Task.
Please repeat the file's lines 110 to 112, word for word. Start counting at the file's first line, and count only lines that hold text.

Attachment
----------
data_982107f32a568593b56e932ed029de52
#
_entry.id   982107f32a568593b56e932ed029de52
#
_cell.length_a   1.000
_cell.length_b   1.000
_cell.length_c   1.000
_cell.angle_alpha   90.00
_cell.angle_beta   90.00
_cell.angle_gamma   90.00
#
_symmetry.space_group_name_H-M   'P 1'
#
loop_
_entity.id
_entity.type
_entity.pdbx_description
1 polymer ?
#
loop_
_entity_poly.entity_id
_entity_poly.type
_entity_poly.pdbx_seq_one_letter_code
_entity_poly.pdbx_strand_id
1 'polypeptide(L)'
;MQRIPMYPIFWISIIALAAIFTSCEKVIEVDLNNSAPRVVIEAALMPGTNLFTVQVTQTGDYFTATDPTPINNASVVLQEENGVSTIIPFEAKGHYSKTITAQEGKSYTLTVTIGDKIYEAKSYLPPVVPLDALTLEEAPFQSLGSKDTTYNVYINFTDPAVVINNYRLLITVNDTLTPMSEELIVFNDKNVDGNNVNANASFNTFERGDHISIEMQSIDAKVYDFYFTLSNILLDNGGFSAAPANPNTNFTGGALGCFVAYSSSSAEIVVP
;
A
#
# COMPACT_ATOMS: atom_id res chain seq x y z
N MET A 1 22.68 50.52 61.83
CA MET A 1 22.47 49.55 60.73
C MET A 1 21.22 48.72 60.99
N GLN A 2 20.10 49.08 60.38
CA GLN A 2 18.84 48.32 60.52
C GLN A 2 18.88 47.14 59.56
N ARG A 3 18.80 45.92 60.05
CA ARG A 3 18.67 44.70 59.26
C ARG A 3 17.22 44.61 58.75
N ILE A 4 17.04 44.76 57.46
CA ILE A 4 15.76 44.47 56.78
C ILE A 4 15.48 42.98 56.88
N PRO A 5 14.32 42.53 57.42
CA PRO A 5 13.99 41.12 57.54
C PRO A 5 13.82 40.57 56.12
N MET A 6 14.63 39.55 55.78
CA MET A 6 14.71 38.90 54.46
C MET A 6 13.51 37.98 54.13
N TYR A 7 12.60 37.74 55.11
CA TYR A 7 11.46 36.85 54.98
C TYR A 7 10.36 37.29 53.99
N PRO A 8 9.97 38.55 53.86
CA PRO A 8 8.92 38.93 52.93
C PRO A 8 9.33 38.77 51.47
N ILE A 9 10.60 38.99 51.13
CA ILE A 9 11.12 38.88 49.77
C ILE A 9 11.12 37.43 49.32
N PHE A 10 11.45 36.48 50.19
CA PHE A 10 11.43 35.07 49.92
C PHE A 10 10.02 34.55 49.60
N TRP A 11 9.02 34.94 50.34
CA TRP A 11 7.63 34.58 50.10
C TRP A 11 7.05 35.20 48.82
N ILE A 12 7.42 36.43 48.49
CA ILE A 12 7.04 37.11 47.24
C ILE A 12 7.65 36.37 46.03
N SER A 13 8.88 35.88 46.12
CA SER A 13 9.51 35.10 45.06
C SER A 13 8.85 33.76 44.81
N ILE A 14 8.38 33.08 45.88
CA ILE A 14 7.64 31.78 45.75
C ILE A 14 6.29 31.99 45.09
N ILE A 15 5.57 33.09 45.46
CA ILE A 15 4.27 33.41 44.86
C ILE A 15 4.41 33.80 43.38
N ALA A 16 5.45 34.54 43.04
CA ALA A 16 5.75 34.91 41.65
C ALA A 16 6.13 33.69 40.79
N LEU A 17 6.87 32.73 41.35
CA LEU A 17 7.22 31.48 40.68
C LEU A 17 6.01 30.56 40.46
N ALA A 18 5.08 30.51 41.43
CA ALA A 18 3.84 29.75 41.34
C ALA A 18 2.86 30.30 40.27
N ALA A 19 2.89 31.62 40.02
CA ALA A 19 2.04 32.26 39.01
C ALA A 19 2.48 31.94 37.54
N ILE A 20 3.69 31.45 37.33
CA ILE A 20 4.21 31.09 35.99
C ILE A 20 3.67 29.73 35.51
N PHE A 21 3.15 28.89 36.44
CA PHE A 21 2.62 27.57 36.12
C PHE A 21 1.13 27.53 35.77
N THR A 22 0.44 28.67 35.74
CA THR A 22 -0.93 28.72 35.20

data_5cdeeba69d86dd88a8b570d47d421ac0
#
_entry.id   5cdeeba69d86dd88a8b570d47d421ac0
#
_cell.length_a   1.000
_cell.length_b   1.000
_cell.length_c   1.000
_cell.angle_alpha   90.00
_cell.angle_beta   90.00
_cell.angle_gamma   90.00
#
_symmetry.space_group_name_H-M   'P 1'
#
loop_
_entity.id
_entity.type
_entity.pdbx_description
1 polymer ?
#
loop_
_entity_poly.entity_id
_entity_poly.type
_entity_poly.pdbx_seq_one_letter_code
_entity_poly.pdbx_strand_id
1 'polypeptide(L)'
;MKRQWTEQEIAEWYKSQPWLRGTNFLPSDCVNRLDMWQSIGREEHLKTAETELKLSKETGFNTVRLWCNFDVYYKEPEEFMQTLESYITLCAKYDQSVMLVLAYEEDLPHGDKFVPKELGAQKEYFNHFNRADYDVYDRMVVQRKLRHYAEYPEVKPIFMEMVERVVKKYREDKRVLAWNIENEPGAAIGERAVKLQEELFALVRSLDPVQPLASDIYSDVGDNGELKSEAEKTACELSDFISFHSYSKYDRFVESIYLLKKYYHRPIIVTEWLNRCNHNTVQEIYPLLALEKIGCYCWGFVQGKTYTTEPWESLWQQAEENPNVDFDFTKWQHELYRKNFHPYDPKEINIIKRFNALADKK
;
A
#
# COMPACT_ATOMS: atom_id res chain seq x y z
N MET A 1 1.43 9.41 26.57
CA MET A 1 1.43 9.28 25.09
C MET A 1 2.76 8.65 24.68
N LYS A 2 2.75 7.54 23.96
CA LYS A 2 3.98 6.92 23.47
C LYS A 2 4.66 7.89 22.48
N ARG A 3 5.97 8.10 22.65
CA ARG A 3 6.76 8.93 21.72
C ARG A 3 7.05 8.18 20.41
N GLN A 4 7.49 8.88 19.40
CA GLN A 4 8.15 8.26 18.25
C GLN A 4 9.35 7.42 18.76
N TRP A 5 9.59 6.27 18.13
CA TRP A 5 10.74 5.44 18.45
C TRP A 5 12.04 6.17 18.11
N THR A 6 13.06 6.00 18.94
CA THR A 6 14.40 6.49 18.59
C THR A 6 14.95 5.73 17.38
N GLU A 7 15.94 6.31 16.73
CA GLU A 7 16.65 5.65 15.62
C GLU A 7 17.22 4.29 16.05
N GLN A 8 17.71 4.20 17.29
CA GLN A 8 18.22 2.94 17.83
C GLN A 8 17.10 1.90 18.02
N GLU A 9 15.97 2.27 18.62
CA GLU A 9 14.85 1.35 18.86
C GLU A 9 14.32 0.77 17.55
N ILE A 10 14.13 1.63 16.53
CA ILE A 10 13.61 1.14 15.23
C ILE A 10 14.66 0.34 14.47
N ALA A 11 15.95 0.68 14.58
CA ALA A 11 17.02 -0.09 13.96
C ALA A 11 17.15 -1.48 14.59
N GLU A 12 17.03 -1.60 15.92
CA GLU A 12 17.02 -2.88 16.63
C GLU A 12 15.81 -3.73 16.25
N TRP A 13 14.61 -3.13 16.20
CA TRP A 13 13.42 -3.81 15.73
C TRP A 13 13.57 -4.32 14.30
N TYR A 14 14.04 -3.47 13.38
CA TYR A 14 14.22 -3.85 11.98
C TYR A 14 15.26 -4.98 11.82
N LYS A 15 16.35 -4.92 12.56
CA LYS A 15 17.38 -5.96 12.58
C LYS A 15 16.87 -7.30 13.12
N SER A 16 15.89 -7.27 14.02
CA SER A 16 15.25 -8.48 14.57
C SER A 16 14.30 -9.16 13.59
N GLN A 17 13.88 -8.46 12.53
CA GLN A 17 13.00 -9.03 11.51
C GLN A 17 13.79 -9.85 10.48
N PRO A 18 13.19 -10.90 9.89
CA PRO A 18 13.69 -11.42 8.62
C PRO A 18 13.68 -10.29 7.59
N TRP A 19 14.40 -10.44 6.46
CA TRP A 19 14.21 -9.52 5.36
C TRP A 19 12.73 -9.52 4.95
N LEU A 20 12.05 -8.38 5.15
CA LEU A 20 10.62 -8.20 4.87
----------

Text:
_entity.id
_entity.type
_entity.pdbx_description